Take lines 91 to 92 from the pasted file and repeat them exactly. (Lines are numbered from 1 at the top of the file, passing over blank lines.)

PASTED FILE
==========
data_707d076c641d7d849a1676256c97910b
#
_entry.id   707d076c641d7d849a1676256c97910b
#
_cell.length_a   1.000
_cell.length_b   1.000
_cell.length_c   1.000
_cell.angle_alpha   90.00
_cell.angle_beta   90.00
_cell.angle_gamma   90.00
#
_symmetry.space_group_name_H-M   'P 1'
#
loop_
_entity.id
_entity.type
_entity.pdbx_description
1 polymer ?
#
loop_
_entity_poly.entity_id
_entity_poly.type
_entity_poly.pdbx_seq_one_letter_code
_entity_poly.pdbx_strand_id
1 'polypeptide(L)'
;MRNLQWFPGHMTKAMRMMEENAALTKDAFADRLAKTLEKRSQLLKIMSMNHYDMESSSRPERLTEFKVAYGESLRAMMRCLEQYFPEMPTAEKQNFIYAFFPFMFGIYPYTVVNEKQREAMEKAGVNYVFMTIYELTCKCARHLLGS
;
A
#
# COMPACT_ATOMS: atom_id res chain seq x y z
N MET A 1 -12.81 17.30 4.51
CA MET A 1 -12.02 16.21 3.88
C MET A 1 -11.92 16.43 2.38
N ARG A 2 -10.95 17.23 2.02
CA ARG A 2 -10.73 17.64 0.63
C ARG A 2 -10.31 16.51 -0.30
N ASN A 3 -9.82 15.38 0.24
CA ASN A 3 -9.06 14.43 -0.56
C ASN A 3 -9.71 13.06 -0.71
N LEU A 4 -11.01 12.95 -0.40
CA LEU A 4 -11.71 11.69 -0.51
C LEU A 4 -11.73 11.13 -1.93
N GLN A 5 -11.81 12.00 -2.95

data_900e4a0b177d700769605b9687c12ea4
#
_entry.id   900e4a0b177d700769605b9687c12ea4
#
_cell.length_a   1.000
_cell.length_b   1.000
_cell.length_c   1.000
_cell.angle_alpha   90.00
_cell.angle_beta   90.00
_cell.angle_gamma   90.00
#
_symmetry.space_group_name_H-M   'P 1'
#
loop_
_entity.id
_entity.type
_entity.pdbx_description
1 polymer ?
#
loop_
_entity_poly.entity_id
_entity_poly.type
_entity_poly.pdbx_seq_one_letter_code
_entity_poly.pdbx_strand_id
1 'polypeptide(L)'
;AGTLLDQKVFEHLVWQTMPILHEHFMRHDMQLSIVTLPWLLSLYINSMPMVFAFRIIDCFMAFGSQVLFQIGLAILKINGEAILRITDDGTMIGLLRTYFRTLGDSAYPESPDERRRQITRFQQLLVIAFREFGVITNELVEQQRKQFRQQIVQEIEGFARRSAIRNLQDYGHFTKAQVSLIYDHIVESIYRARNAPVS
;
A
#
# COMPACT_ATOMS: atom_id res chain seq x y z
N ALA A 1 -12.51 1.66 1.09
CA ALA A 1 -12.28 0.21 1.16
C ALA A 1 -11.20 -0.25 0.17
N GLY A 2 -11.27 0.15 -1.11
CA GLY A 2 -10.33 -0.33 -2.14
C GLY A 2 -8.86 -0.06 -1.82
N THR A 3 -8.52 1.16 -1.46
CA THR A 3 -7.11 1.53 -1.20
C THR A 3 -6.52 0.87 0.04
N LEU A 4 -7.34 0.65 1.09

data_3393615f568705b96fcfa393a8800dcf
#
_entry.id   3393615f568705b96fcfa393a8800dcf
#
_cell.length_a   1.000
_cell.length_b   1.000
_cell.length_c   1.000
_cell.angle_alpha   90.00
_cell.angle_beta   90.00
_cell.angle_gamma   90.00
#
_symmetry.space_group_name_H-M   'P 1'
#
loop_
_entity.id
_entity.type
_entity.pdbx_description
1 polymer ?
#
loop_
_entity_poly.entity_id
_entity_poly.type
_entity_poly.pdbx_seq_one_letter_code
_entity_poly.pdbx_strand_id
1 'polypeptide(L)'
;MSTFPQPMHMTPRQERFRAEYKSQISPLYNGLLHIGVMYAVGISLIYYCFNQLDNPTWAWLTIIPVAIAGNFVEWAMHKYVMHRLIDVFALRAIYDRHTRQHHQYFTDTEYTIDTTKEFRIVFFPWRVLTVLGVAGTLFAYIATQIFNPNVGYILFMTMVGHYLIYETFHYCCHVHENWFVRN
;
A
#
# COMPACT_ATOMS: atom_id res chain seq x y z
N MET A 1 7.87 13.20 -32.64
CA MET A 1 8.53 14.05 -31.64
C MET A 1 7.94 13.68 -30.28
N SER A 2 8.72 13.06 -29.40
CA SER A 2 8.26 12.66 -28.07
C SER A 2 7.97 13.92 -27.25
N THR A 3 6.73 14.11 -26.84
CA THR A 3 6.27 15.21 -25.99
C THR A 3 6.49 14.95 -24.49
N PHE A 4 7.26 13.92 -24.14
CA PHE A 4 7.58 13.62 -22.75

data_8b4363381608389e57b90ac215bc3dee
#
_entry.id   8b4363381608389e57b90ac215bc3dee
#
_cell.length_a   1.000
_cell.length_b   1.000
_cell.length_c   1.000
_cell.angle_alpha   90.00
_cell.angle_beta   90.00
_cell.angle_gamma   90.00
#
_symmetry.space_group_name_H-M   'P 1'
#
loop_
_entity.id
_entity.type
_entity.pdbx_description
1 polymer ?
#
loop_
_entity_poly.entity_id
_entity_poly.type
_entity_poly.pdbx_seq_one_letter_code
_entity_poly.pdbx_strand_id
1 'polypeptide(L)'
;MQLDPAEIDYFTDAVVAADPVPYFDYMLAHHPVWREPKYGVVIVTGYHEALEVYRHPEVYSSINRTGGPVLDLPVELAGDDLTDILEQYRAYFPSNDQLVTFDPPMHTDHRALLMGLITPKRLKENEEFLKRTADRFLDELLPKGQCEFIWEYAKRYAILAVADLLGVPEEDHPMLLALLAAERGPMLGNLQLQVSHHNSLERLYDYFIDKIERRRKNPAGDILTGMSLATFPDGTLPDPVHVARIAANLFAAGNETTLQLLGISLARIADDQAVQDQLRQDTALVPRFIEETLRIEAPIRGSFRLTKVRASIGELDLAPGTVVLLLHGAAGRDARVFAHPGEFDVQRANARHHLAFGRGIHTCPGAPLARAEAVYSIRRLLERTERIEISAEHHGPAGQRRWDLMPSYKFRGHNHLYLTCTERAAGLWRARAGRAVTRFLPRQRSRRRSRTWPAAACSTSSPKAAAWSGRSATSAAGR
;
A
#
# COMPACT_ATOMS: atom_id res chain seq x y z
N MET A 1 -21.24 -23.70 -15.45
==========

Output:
_cell.angle_alpha   90.00
_cell.angle_beta   90.00